Thursday, 11 August, 2022
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The critical role of clinical research

Worldwide, research helps find the root cause of the health challenges or diseases in our society, identifies ways to improve behaviours of the affected community, and finds solutions to our health issues.

Clinical research – aimed at evaluating a medical, surgical or behavioural intervention – helps resolve complex challenges in our societies. It is the primary way for researchers to establish whether or not a new treatment is safe and effective.

Writing for Health-E News, Ncengani Mthethwa says research has a much more significant impact when researchers and communities partner to ensure it benefits society with interventions most needed to improve the lives of South Africans.

We need research that treats community participants respectfully, where confidentiality is maintained, informed consent is thoroughly conducted, and their participation is acknowledged during the clinical trial.

COVID-19 illustrated the critical nature of research as information gathered enabled evidence-based interventions. More than 35m COVID-19 vaccines have been administered in the country, and more than 11bn vaccines administered worldwide.

The Sisonke Vaccine study provided evidence that vaccinated people are less likely to die or get severely ill.
Researchers like Professor Glenda Gray and Professor Ameena Goga, who led the Sisonke research, reported that they saw positive outcomes regarding vaccine side effects, hospitalisation, and death rates in 2021.

Another example of the impact of research is the use of the Dapivirine vaginal ring, which the South African Health Products Regulatory Authority (SAHPRA) approved in March 2022, and which helps prevent HIV infection among women 18 years and older.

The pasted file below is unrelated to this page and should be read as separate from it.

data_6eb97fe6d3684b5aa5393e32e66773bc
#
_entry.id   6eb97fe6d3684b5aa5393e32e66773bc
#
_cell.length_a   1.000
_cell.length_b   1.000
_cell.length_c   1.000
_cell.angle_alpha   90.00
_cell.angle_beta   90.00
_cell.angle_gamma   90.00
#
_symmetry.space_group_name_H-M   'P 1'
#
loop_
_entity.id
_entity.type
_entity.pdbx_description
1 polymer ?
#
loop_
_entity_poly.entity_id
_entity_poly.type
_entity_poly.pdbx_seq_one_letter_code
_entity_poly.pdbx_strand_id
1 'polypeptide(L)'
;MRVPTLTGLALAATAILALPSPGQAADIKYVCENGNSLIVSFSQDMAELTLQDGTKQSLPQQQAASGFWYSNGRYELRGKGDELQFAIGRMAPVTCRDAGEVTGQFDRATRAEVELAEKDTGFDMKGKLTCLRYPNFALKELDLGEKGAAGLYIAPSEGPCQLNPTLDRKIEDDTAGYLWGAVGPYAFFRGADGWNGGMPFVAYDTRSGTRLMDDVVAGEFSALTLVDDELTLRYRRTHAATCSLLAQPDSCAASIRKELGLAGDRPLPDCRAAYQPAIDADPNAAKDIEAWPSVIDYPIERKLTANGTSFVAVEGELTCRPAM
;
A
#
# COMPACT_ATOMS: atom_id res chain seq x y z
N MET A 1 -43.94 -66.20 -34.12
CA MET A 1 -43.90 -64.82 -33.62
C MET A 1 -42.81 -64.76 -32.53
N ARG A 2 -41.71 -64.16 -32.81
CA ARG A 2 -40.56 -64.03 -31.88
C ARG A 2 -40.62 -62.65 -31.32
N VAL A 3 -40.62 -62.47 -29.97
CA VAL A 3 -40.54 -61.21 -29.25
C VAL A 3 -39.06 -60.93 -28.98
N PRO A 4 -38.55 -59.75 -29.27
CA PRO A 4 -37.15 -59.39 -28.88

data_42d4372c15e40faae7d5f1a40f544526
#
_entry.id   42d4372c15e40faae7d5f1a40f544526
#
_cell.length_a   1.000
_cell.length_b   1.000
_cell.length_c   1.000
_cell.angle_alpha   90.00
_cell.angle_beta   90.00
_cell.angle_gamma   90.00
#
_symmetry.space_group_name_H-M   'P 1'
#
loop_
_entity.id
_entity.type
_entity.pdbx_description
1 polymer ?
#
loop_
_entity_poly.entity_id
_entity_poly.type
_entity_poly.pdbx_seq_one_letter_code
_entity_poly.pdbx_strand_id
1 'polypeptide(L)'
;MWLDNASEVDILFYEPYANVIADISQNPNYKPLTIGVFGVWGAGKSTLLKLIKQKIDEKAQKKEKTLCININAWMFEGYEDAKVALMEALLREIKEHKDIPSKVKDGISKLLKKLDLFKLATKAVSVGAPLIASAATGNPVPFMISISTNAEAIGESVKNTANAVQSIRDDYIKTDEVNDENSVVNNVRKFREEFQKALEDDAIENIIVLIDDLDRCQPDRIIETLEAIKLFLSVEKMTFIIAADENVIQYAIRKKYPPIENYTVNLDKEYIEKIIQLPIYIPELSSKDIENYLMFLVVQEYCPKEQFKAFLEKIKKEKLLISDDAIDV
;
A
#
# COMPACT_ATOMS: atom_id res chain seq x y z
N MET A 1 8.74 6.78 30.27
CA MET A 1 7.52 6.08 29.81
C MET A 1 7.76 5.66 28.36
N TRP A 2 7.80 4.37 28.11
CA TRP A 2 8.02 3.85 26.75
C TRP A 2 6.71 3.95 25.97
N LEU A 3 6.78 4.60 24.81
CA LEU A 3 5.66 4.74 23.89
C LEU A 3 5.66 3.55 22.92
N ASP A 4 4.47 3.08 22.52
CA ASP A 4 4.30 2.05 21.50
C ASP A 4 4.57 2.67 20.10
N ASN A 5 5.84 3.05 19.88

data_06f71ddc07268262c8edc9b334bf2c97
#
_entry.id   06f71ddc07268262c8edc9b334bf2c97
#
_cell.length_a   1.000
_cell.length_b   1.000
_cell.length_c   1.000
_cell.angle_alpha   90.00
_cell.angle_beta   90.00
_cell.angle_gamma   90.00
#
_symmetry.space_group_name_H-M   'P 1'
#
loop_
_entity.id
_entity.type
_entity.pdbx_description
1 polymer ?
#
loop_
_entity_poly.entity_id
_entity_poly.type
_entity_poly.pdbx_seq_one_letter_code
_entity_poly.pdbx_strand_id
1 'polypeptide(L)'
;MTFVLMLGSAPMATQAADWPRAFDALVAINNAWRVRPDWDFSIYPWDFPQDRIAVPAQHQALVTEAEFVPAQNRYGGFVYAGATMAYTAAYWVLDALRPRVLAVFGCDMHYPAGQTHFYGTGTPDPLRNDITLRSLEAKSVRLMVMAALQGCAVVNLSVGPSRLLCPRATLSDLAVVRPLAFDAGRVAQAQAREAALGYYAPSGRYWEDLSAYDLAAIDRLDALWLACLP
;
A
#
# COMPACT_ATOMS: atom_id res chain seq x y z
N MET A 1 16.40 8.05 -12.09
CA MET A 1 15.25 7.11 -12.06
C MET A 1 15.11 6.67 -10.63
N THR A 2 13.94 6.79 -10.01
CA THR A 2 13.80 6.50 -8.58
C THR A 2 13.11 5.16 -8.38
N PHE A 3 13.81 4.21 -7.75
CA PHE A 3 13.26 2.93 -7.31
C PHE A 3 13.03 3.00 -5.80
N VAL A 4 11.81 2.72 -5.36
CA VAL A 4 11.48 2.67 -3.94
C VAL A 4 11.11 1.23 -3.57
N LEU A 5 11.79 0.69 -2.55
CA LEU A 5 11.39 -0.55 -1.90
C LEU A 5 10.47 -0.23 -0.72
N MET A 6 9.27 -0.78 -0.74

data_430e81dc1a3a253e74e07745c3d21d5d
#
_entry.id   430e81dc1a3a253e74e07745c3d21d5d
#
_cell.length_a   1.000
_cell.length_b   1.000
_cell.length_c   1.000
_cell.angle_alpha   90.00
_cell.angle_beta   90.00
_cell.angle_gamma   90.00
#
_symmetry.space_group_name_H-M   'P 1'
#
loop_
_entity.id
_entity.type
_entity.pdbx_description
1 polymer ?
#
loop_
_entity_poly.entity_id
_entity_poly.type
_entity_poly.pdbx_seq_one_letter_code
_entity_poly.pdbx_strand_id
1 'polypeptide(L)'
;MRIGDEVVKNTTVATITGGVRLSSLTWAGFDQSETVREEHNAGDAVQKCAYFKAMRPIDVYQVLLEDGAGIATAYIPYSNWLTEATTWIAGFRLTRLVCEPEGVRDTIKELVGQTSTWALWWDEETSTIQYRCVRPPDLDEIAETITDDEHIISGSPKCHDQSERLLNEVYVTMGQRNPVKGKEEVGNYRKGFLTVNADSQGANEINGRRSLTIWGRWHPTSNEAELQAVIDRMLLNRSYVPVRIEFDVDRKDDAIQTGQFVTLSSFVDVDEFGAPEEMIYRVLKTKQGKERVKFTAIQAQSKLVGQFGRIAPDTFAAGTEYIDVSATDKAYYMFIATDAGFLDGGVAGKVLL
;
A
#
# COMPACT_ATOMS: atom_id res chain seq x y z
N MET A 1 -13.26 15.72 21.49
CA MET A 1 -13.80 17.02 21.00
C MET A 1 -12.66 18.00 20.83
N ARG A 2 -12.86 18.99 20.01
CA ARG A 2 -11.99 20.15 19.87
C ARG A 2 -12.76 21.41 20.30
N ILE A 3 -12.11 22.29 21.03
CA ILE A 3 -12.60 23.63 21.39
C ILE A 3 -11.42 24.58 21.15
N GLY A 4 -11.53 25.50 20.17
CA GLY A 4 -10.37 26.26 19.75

The ring is a non-nucleoside reverse transcriptase inhibitor that blocks HIV’s ability to multiply inside the body. The results of the research led to its final approval.

How research confirmed ‘ breast is best’

Research at Mtubatuba focused on pregnant women who were encouraged to exclusively breastfeed their babies immediately after delivery until their babies turned six-months-old.

Women were recruited into the study during pregnancy and counselled on infant feeding options regardless of their HIV status. Breastfeeding counsellors would stay in close contact to ensure the women couldn’t mix feed. Nurses and study clinicians also worked closely with the women during pregnancy and right up until the babies turned two-years-old.

HIV-positive women were given Nevirapine, which they swallowed immediately they went into labour. This prevented mother-to-child HIV transmission. This study found that HIV infection was minimal if babies were breastfed exclusively, and the administering of the Nevirapine lowered the risk of mother-to-child transmission. Today, the World Health Organisation (WHO) recommends that breastmilk is the best.

Research does not take place in a vacuum

Some may argue that researchers use people to profit from the outcome. Some even argue research can be harmful to the lives of study participants. Research does not, however, take place in a vacuum. The studies follow clear protocols with ethical guidelines.

Health authorities play a crucial role in ensuring that research is appropriately conducted and has long-term benefits to the communities it serves.

Yes, research requires funding, but the aim is not simply to raise funds. Funding is needed to pay staff, secure resources such as vehicles, property, and administration, and ultimately produce the knowledge that can assist with better health outcomes.

Communities where the research takes place play a critical role in ensuring this can happen by participating in clinical trials. Increased participation in research gives study groups and scientists accurate data that can be used to answer research questions and help plan the best interventions and treatments for communities.

Ncengani Mthethwa is the Community Manager for the South African Medical Research Council (SAMRC).


HHealth-E News article – Critical role of clinical research (Open access)


See more from MedicalBrief archives:


Encouraging safety results from Sisonke trial of J&J vaccine in SA


SAHPRA approves ‘game-changer’ vaginal ring but DoH still undecided


Breastfeeding duration linked to cognition – Oxford study




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